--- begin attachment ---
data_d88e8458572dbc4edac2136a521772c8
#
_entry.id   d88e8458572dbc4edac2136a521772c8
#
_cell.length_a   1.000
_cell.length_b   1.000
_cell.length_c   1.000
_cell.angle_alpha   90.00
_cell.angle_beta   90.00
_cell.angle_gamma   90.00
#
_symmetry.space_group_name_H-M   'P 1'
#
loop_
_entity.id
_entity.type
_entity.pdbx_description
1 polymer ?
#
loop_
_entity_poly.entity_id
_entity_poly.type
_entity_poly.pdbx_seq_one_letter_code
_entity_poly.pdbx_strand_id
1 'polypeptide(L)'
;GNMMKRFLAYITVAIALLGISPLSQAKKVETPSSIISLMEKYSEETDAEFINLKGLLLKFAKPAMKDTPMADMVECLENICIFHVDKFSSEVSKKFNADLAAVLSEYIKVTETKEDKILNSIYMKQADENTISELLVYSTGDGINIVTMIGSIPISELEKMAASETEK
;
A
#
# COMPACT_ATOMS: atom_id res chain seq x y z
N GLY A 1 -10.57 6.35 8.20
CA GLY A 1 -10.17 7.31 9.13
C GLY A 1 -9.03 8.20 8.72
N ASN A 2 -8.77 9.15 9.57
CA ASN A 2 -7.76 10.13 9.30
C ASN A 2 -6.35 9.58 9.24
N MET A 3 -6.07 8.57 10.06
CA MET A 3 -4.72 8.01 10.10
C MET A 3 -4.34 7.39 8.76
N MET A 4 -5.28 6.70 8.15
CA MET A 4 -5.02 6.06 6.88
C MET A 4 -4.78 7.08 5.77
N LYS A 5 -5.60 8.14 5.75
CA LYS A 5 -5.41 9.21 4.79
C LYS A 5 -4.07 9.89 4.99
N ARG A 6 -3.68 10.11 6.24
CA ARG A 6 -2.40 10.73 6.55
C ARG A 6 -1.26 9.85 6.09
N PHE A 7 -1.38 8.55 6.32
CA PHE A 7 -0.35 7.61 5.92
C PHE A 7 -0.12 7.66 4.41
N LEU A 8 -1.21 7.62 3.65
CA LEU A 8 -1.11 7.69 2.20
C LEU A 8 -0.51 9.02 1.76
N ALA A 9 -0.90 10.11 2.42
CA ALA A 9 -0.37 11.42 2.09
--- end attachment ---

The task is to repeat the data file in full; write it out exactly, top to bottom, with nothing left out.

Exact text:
data_d88e8458572dbc4edac2136a521772c8
#
_entry.id   d88e8458572dbc4edac2136a521772c8
#
_cell.length_a   1.000
_cell.length_b   1.000
_cell.length_c   1.000
_cell.angle_alpha   90.00
_cell.angle_beta   90.00
_cell.angle_gamma   90.00
#
_symmetry.space_group_name_H-M   'P 1'
#
loop_
_entity.id
_entity.type
_entity.pdbx_description
1 polymer ?
#
loop_
_entity_poly.entity_id
_entity_poly.type
_entity_poly.pdbx_seq_one_letter_code
_entity_poly.pdbx_strand_id
1 'polypeptide(L)'
;GNMMKRFLAYITVAIALLGISPLSQAKKVETPSSIISLMEKYSEETDAEFINLKGLLLKFAKPAMKDTPMADMVECLENICIFHVDKFSSEVSKKFNADLAAVLSEYIKVTETKEDKILNSIYMKQADENTISELLVYSTGDGINIVTMIGSIPISELEKMAASETEK
;
A
#
# COMPACT_ATOMS: atom_id res chain seq x y z
N GLY A 1 -10.57 6.35 8.20
CA GLY A 1 -10.17 7.31 9.13
C GLY A 1 -9.03 8.20 8.72
N ASN A 2 -8.77 9.15 9.57
CA ASN A 2 -7.76 10.13 9.30
C ASN A 2 -6.35 9.58 9.24
N MET A 3 -6.07 8.57 10.06
CA MET A 3 -4.72 8.01 10.10
C MET A 3 -4.34 7.39 8.76
N MET A 4 -5.28 6.70 8.15
CA MET A 4 -5.02 6.06 6.88
C MET A 4 -4.78 7.08 5.77
N LYS A 5 -5.60 8.14 5.75
CA LYS A 5 -5.41 9.21 4.79
C LYS A 5 -4.07 9.89 4.99
N ARG A 6 -3.68 10.11 6.24
CA ARG A 6 -2.40 10.73 6.55
C ARG A 6 -1.26 9.85 6.09
N PHE A 7 -1.38 8.55 6.32
CA PHE A 7 -0.35 7.61 5.92
C PHE A 7 -0.12 7.66 4.41
N LEU A 8 -1.21 7.62 3.65
CA LEU A 8 -1.11 7.69 2.20
C LEU A 8 -0.51 9.02 1.76
N ALA A 9 -0.90 10.11 2.42
CA ALA A 9 -0.37 11.42 2.09